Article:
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Can You Refreeze Spaghetti Sauce? (And How-To)

Can You Refreeze Spaghetti Sauce? (And How-To)

Have you ever found yourself tossing out a half-empty jar of spaghetti sauce, all the while wondering if you could’ve just put the unused portion in the freezer to save? Or maybe you’ve been thinking about making a big batch of homemade tomato sauce but don’t know what you’ll do with the leftovers.

Whether or not you can freeze (or refreeze) spaghetti sauce is a topic of debate. Some might say it destroys the quality of the sauce, while others will decry the possibility of foodborne illness. And, of course, there’s always that risk of the dreaded freezer burn.

However, despite what some might say, it’s actually perfectly safe to thaw and refreeze spaghetti sauce. This goes for spaghetti sauce you purchased from the grocery store or a full batch of homemade sauce.

When it comes to freezing, thawing, and refreezing any types of cooked foods, there are some basic steps you should follow to prevent your food from tasting like it’s been in your freezer for months.

How to Freeze Spaghetti Sauce

If you want to make sure you have any leftover sauce to refreeze, you’ll need to make sure you get the freezing part down pat.

1. Cool it Down

To have a genuinely freezer-friendly sauce, you have to let the sauce cool down completely before freezing it. If it’s a large container of sauce, stick it in the fridge to cool down to avoid exposing it to air for too long because that can cause bacteria to grow.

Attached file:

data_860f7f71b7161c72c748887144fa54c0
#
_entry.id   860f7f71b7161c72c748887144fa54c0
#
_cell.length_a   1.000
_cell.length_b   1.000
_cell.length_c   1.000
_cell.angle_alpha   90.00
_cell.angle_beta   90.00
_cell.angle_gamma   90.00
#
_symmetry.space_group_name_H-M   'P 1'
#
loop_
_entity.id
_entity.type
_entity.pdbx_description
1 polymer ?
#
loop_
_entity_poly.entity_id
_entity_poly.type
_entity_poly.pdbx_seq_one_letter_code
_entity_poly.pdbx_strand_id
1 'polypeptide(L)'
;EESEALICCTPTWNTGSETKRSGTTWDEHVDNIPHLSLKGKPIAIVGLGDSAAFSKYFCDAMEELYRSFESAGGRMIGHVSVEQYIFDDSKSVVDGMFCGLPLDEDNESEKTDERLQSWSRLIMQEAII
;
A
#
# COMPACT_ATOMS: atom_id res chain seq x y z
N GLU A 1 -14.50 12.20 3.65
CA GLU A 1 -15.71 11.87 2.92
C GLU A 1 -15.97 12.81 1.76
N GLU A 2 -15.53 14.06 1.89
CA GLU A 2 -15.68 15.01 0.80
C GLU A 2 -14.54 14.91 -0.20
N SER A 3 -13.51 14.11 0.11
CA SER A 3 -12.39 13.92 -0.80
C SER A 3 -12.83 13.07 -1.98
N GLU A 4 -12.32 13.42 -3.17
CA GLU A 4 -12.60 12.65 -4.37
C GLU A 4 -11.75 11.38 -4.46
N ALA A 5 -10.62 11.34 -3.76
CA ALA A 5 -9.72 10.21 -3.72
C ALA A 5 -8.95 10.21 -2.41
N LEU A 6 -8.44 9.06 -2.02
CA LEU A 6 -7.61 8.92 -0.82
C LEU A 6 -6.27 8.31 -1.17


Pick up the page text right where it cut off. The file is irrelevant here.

2. Portion it Out

After your sauce is cooled down, take a few minutes to separate it into small portions. Portioning out your sauce serves two purposes. First, it takes less time to thaw single servings than large ones. And second, smaller portions can eliminate the need for refreezing.

Ice cube trays are perfect for freezing spaghetti sauce because the cubes take no time at all to defrost. However, any airtight container or freezer-safe container will do.

How to Freeze Spaghetti Sauce


How to Thaw Frozen Spaghetti Sauce

There are four common ways to thaw frozen food:

  • In the fridge
  • In a large bowl of cold water
  • On the stove on low heat
  • In the microwave

When it comes to thawing out spaghetti sauce, in the fridge is your best option.

If you thaw it on the stove, you can risk burning your sauce, and microwaves generally don’t treat tomato-based sauces kindly. If you use water to defrost your sauce, you could risk getting water into your sauce and exposing it to bacteria that grow at room temperature.

When your sauce is thawed out, be sure to reheat it to a safe temperature to ensure any bacteria that may have started to grow gets killed. Also, keep it away from any other raw foods that breed bacteria, such as raw meat.

How to Thaw Frozen Spaghetti Sauce

How to Refreeze Spaghetti Sauce

Before you refreeze your sauce, you’ll have to cook it up to a safe temperature to kill off any spores before refreezing. Then, let it cool down in the fridge before putting it back in the freezer.